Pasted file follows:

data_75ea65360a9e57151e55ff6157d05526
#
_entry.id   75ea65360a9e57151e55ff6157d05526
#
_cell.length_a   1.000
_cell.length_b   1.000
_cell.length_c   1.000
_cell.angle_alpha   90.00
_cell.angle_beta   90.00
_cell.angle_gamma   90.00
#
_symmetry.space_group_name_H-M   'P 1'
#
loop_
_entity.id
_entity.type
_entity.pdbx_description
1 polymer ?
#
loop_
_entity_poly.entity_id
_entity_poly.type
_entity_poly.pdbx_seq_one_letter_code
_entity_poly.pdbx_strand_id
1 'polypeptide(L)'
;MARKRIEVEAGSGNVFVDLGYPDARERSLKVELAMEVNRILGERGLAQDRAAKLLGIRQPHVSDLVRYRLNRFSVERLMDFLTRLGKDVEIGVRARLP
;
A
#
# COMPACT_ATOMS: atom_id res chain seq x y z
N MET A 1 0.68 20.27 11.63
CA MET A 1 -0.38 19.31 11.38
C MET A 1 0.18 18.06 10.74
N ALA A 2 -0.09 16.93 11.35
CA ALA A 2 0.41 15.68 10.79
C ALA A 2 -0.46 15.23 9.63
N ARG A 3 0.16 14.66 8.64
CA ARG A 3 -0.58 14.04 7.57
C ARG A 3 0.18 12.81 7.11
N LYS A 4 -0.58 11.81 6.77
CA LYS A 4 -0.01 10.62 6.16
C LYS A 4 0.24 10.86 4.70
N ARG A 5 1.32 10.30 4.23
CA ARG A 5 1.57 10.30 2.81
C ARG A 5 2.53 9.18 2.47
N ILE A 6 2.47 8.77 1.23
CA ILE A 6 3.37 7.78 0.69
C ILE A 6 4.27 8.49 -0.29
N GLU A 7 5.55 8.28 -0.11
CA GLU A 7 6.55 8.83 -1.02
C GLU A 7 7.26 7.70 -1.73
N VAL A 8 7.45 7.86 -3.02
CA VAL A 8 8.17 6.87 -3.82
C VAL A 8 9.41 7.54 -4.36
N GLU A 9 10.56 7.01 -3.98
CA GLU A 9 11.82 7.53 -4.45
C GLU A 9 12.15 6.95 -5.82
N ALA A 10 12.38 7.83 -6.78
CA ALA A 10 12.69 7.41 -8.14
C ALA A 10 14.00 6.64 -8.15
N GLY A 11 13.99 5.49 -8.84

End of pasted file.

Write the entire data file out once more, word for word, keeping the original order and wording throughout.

data_75ea65360a9e57151e55ff6157d05526
#
_entry.id   75ea65360a9e57151e55ff6157d05526
#
_cell.length_a   1.000
_cell.length_b   1.000
_cell.length_c   1.000
_cell.angle_alpha   90.00
_cell.angle_beta   90.00
_cell.angle_gamma   90.00
#
_symmetry.space_group_name_H-M   'P 1'
#
loop_
_entity.id
_entity.type
_entity.pdbx_description
1 polymer ?
#
loop_
_entity_poly.entity_id
_entity_poly.type
_entity_poly.pdbx_seq_one_letter_code
_entity_poly.pdbx_strand_id
1 'polypeptide(L)'
;MARKRIEVEAGSGNVFVDLGYPDARERSLKVELAMEVNRILGERGLAQDRAAKLLGIRQPHVSDLVRYRLNRFSVERLMDFLTRLGKDVEIGVRARLP
;
A
#
# COMPACT_ATOMS: atom_id res chain seq x y z
N MET A 1 0.68 20.27 11.63
CA MET A 1 -0.38 19.31 11.38
C MET A 1 0.18 18.06 10.74
N ALA A 2 -0.09 16.93 11.35
CA ALA A 2 0.41 15.68 10.79
C ALA A 2 -0.46 15.23 9.63
N ARG A 3 0.16 14.66 8.64
CA ARG A 3 -0.58 14.04 7.57
C ARG A 3 0.18 12.81 7.11
N LYS A 4 -0.58 11.81 6.77
CA LYS A 4 -0.01 10.62 6.16
C LYS A 4 0.24 10.86 4.70
N ARG A 5 1.32 10.30 4.23
CA ARG A 5 1.57 10.30 2.81
C ARG A 5 2.53 9.18 2.47
N ILE A 6 2.47 8.77 1.23
CA ILE A 6 3.37 7.78 0.69
C ILE A 6 4.27 8.49 -0.29
N GLU A 7 5.55 8.28 -0.11
CA GLU A 7 6.55 8.83 -1.02
C GLU A 7 7.26 7.70 -1.73
N VAL A 8 7.45 7.86 -3.02
CA VAL A 8 8.17 6.87 -3.82
C VAL A 8 9.41 7.54 -4.36
N GLU A 9 10.56 7.01 -3.98
CA GLU A 9 11.82 7.53 -4.45
C GLU A 9 12.15 6.95 -5.82
N ALA A 10 12.38 7.83 -6.78
CA ALA A 10 12.69 7.41 -8.14
C ALA A 10 14.00 6.64 -8.15
N GLY A 11 13.99 5.49 -8.84